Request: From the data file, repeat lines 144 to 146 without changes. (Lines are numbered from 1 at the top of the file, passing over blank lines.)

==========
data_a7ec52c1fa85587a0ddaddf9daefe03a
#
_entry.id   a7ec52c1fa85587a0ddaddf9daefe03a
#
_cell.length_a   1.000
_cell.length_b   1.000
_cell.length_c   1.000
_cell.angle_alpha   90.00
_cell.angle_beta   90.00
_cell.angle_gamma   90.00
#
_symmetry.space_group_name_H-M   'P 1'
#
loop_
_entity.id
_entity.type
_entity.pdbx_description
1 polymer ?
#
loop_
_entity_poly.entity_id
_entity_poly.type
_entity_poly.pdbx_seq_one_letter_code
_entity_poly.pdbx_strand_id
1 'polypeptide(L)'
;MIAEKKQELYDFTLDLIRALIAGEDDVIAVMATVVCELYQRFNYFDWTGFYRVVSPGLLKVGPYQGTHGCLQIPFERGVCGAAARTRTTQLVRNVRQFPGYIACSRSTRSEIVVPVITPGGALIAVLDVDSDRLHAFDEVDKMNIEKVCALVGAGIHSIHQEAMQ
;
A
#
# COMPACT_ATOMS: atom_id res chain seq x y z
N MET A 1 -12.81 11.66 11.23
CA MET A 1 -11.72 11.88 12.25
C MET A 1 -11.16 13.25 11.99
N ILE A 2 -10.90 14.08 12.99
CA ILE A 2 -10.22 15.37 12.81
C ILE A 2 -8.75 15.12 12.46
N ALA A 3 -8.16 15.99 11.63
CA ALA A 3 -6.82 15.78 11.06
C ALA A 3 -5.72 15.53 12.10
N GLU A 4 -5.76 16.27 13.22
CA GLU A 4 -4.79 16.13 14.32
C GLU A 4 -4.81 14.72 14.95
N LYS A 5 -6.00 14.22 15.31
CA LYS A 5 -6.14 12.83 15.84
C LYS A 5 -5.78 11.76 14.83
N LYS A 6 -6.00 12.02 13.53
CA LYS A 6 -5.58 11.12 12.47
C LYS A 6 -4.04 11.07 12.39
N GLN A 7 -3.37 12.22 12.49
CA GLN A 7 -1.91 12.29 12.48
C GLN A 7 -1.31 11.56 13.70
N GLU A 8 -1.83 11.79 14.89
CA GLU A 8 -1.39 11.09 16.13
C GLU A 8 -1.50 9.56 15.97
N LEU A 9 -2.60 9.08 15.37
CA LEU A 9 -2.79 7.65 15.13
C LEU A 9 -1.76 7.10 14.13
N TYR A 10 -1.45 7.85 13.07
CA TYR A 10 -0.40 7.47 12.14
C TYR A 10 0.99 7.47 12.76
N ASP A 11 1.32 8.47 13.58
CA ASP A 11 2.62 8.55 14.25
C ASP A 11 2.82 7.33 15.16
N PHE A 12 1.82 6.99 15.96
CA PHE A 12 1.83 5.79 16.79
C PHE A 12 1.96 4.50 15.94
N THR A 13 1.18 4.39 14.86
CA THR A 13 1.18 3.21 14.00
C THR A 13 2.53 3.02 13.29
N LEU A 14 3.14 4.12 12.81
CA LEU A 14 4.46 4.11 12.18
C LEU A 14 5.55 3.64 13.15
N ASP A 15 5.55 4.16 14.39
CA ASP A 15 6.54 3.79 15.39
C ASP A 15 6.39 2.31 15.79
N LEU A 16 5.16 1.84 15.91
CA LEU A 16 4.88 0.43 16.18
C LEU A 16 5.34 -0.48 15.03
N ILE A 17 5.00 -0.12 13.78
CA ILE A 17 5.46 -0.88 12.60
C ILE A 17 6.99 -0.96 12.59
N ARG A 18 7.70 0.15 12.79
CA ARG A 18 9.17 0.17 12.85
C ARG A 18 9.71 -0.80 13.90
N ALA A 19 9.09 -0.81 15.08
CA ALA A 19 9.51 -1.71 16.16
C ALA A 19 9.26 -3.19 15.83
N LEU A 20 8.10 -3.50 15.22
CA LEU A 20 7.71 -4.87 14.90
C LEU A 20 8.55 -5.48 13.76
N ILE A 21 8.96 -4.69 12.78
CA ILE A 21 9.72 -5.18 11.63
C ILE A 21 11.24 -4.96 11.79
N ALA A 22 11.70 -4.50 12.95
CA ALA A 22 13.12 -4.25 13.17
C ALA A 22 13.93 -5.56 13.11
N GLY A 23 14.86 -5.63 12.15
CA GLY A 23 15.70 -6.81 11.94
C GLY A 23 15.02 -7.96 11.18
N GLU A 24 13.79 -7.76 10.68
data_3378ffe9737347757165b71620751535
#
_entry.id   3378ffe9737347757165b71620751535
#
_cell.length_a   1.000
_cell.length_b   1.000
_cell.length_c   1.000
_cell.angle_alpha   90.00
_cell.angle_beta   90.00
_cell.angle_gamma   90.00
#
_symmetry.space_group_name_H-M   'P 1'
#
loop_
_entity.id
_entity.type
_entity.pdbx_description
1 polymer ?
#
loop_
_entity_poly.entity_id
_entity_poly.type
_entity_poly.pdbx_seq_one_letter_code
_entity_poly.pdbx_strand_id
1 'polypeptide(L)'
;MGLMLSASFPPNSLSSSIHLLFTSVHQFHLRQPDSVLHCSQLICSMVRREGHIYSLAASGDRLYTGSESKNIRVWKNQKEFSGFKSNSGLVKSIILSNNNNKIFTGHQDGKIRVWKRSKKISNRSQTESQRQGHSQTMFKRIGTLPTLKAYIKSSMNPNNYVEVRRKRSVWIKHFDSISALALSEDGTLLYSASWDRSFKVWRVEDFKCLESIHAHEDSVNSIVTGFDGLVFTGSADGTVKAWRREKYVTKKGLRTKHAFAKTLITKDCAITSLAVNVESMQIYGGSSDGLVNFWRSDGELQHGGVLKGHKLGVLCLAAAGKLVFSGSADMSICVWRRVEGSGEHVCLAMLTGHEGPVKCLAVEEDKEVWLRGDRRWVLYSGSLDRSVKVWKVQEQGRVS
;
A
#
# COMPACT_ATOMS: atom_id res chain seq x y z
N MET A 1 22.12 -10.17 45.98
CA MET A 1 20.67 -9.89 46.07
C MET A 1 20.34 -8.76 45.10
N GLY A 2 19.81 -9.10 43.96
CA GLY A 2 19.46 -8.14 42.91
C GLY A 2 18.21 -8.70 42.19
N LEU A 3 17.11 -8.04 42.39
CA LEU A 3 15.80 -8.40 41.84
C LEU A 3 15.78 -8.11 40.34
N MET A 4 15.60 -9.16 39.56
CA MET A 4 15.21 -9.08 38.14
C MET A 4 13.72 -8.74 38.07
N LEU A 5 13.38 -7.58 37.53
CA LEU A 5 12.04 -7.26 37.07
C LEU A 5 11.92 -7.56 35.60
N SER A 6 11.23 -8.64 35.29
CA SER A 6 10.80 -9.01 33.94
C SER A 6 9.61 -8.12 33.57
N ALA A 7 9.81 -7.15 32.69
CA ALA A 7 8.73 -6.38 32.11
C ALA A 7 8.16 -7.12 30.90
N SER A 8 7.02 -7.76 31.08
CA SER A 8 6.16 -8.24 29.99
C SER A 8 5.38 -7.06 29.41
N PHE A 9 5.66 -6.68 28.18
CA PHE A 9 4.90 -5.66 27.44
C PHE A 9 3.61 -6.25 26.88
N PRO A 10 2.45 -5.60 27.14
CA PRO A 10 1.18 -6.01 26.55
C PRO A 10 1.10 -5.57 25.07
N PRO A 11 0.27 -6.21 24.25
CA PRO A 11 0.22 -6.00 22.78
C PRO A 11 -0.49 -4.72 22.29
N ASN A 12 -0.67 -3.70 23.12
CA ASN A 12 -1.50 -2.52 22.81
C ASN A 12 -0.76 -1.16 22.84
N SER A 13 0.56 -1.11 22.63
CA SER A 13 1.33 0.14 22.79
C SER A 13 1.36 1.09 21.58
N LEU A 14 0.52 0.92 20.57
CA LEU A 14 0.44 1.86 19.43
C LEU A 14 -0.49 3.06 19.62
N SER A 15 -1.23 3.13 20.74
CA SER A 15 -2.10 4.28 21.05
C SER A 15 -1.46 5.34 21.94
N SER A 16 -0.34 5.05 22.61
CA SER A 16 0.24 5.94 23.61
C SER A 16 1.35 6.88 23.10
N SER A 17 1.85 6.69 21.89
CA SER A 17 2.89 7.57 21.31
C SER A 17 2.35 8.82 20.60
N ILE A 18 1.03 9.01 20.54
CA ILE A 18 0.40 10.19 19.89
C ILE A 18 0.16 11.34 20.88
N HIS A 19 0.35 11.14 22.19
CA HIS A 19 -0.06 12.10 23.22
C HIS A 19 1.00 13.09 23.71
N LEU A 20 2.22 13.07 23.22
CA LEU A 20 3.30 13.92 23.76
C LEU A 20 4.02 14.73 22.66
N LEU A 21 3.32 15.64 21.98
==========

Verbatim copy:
CA LEU A 5 12.04 -7.26 37.07
C LEU A 5 11.92 -7.56 35.60
N SER A 6 11.23 -8.64 35.29